Can I cancel my letting agents contract and keep my good tenant?

Can I cancel my letting agents contract and keep my good tenant?

9:05 AM, 5th August 2012, About 9 years ago 71

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Readers Question - How to cancel a letting agents Contract and keep tenantI’ve received an email from Sophie today who wants to cancel her letting agents contract but keep her good tenant. As we have so many professional letting agents reading this forum I’m hoping that we can give Sophie and several other landlords who find this article in an internet search some sound advice. Sophie’s email is below in italics.

Please post your response in the comments section below.

“Hi Mark

I am new to being landlord and engaged a local estate agent to help let my property.  The tenancy agreement is due to expire in the next 2 months and I really like the tenant I have got.

My questions are therefore:

          1, Is it possible to keep the tenant but lose the agent?

          2, If so, what steps do I need to do to ensure this take place?

Thanks in advance for the help.


What advice would you offer to Sophie?

My initial thoughts are:-

a) Read the agents contract, particularly any termination clauses

b) Consider why you want to terminate the contract if the agents have done a good job and sourced a good tenant

c) Are you likely to want to use this agent again?

d) Have you spoken to the agent to explain your situation?

Sophie – perhaps you could answer these questions too as this may alter the advice that readers offer. 



18:03 PM, 6th August 2012, About 9 years ago

But you knew the charges at the onset of the contract. Honestly I'd be wary of getting a bad reputation. It's much easier to lose a good rep than a bad rep!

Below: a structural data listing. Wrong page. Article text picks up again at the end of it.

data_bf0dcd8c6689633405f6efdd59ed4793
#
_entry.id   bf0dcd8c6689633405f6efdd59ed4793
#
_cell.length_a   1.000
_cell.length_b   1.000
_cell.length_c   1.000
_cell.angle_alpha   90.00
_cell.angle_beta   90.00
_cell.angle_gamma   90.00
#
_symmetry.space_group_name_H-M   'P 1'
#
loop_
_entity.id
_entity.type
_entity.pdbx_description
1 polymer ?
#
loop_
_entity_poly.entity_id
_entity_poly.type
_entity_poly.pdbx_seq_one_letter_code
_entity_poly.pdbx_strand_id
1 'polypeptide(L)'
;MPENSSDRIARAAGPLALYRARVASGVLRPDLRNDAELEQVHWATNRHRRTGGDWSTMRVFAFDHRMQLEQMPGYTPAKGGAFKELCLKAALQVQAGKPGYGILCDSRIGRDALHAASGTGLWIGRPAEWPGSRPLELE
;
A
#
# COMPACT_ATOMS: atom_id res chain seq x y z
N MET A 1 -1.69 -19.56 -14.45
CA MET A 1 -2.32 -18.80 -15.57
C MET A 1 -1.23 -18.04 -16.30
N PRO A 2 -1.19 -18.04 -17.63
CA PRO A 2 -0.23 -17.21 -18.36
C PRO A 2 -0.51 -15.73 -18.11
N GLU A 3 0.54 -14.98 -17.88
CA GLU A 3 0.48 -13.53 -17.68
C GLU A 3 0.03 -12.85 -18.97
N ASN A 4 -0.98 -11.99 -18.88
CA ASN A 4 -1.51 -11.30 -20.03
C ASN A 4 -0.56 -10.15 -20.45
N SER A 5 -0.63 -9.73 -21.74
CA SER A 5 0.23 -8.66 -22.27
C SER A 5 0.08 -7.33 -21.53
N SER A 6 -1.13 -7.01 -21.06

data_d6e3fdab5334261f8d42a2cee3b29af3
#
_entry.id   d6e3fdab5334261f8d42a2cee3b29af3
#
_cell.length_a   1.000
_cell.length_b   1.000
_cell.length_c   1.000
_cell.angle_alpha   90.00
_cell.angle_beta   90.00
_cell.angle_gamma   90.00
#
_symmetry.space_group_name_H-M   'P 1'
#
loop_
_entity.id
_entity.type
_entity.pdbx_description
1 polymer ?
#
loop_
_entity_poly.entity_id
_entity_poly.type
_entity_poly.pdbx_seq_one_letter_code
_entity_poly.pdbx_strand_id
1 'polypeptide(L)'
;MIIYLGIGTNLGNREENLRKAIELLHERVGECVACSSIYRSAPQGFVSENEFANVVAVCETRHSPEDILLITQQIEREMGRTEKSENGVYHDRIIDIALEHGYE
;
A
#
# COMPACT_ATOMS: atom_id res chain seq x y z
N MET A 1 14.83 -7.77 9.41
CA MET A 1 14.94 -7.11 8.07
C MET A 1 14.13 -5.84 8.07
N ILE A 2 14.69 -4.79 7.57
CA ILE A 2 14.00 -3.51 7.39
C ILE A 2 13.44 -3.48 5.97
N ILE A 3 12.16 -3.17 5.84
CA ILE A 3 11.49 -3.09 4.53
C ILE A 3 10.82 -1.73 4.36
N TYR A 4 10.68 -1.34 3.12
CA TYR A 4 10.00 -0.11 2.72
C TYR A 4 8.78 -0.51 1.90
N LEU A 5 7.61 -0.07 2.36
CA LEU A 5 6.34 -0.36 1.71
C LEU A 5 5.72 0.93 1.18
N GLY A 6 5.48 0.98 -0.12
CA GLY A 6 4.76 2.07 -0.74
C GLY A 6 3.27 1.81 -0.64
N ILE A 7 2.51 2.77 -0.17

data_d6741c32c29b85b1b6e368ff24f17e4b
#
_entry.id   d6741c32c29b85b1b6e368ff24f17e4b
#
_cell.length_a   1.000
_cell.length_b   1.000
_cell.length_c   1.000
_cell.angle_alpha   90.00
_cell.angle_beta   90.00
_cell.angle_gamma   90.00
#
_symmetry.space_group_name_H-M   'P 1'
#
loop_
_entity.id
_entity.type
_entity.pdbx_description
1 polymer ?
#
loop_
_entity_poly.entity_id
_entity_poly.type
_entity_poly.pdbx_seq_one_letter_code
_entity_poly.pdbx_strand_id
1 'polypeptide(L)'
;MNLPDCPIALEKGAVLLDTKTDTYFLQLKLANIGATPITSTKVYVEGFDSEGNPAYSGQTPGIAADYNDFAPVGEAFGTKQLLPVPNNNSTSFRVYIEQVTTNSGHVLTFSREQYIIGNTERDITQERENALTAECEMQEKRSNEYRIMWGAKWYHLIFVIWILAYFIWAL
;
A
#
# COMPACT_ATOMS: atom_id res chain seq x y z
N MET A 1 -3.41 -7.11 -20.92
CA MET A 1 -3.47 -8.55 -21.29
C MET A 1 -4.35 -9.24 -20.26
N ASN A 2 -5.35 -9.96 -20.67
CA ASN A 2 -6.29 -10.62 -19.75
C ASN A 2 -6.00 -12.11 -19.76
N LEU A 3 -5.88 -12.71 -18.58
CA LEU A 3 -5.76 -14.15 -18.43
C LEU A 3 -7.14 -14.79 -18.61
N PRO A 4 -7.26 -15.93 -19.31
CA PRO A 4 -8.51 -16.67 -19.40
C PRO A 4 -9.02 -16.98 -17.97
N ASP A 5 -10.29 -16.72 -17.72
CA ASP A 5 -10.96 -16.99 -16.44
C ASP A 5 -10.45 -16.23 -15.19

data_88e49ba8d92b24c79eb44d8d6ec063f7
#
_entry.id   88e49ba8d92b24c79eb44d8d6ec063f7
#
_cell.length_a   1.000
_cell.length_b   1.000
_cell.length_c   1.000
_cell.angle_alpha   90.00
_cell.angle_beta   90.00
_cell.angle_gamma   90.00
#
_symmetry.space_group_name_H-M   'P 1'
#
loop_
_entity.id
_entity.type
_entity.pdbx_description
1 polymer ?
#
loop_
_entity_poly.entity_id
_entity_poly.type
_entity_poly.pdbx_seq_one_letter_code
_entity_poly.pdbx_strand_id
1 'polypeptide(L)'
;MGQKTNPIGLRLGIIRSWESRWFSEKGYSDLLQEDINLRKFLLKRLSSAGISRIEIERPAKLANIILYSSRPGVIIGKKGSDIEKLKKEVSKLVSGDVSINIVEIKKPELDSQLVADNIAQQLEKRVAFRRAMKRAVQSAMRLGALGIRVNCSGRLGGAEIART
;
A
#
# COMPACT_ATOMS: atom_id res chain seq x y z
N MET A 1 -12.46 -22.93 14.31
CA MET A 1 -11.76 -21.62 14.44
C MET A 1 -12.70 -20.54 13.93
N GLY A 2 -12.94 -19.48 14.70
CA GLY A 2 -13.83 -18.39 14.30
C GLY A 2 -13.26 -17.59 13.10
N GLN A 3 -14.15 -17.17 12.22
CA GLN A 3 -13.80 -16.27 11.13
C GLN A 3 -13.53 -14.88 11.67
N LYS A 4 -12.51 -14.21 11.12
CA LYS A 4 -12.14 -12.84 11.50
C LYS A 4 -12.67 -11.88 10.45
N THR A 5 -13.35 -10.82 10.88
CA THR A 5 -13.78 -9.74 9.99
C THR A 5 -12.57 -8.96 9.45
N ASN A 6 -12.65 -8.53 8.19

by Robert FitzHerbert

17:07 PM, 6th August 2012, About 9 years ago

I agree entirely with all the comments so far, particularly the one about 'good letting agents being like hens teeth'! One further practical point you should note is that you will have to take charge of the tenants deposit and as a result will have to safeguard this by registering it with a Government-authorised tenancy deposit protection scheme - further admin' work and responsibility for you!

by Joe Bloggs

17:08 PM, 6th August 2012, About 9 years ago

'then you need to pay whatever exit penalties are due'subject to the unfair contracts terms act 1977 and 'penalties' are not enforceable in english law!

by Joe Bloggs

17:13 PM, 6th August 2012, About 9 years ago

whats 'honourable' wasnt the question and i thought an experienced vocal landlord would have heard of the unfair contract terms act 1977. it is totally wrong to state that you must comply! and penalty clauses are unenforceable!

by Mark Alexander

18:16 PM, 6th August 2012, About 9 years ago

Hi Sophie, we have just spoken on the telephone. As I explained, UK tax law is complicated and you should seriously consider employing an accountant, preferably one who is a landlord themselves as they will have researched deeper into property taxation. Look for a small business but one that a qualified chartered/certified accountant. I wouldn't expect you to pay more than a few hundred pounds a year as you only have the one property.

I don't think using a letting agent is a bad thing either, especially as you are new to the UK and you have not been a landlord for long either. I used letting agents for many years when I first started out. If you want to find a good one then find out where your nearest landlords association is, go along to a meeting and ask other members. That's how I've found most of my best contacts over the years.